The Founder (2016) Reviews

The Founder is a 2016 American biographical drama film directed by John Lee Hancock and written by Robert Siegel. The film stars Michael Keaton as Ray Kroc and portrays the story of his acquisition of the McDonald’s fast food chain. Nick Offerman and John Carroll Lynch co-star as McDonald’s founders Richard and Maurice McDonald.

The film premiered at Arclight Hollywood on December 7, 2016 and will open wide on January 20, 2017 by The Weinstein Company.

Director: John Lee Hancock
Writer: Robert D. Siegel
Stars: Michael Keaton, Nick Offerman, John Carroll Lynch
Genre : Biography, Drama, History
Release : Australia 24 November 2016 – Germany 20 April 2017

The Founder (2016) Reviews
The Founder is a biographical drama film starring Michael Keaton based on the life of American businessman and founder of the McDonald’s Corporation Ray Kroc. Whether you love the McDonald’s brand or hate it, this film offers a compelling view into the way it has captivated us all with its worldwide presence.

In 1954, salesman Ray Kroc (Michael Keaton) meets with brothers Dick (Nick Offerman) and Mac (John Carroll Lynch) McDonald, the owners of the hamburger restaurant known as “McDonald’s”. Fascinated by the brothers’ ability to have burgers and fries cooked in a matter of seconds, Kroc suggests the idea of franchising the restaurant nationwide, hoping to use this as a way to take control of the company and earn money for himself.

Featuring yet another terrific performance from the ever-versatile Michael Keaton, his second best behind Birdman, The Founder is an interesting look into the way one man helped turn a small hamburger restaurant into a global fast food empire. It is fascinating seeing how one simple idea – fast food – has changed the culinary world forever. However, one cannot help but feel sorry for the misfortune the McDonald brothers went through as a result of franchising their name and the exploitation they received. I should also mention that the film reminded me of the 2010 film The Social Network, with its similar plot about one man exploiting a clever idea from two brothers for his own financial gain.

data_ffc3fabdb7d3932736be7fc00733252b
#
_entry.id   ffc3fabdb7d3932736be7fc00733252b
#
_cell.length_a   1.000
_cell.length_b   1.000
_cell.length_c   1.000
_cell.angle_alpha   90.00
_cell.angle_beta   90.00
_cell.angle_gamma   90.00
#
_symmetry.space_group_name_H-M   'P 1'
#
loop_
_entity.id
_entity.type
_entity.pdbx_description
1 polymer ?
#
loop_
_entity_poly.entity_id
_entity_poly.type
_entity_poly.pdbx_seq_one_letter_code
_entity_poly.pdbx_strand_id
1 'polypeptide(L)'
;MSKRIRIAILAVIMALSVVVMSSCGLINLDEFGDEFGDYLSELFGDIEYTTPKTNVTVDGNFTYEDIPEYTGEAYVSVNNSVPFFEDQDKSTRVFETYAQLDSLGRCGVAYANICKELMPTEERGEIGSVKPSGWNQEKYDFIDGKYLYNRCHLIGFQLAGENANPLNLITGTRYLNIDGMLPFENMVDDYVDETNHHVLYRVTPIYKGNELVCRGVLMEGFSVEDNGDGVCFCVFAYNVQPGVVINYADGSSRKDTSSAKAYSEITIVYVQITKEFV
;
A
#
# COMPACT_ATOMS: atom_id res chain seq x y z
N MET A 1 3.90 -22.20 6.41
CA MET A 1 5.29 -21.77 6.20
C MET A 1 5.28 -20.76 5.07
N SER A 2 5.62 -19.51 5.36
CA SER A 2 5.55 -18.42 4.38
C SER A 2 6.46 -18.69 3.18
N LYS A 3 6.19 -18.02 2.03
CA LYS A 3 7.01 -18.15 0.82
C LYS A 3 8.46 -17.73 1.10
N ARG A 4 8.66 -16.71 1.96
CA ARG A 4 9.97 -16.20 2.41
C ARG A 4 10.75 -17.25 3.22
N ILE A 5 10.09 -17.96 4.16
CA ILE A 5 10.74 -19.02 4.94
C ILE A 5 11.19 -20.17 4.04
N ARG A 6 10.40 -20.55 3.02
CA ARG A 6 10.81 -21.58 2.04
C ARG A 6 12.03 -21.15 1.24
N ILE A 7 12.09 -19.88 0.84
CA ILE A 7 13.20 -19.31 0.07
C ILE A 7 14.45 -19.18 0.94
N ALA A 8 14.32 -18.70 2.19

I rate it 8/10.
Don’t miss to watch this movie . . .!!!

The Founder (2016) Trailers

Neruda (2016) Reviews

Neruda (2016) Reviews.  An inspector hunts down Nobel Prize-winning Chilean poet, Pablo Neruda, who becomes a fugitive in his home country in the late 1940s for joining the Communist Party.
Director: Pablo Larraín
Writer: Guillermo Calderón
Stars: Gael García Bernal, Luis Gnecco, Alfredo Castro

Neruda (2016) Trailer

Neruda (2016) Reviews

This is a fictional plot around the very real character of Pablo Neruda, the Chilean poet who, during the 1940’s, had also been a senator in the Chilean congress on behalf of the communist party. The film is set in 1948, when the authorities crack down on communists – a time that may be viewed as a chilling precursor to 1970’s Pinochet – and the basic plot is about Neruda’s escapes from the police, endeavors that force him all over Chile. Luis Gnecco as Neruda is fantastic and so is Mercedes Morán as Delia, Neruda’s aristocratic wife. At one level, the film offer a troubling inquiry into the personality of this esteemed poet-intellectual-communist. He is an admired spokesperson for the workers and the downtrodden but he is also a hedonistic drunk and a spoiled womanizer; rough and gentle, strong and weak, Neruda’s character and image keeps shifting, and it is to the credit of this film that it never for a moment tries to offer a solution to these complexities. In one memorable episode, a waitress asks Neruda, as he sits at a club-restaurant surrounded by his intellectual-hedonistic friends, suffused with alcohol, whether equality means that everyone will live like he does or whether it means that he, Neruda, will settle for less. I shall not disclose his response.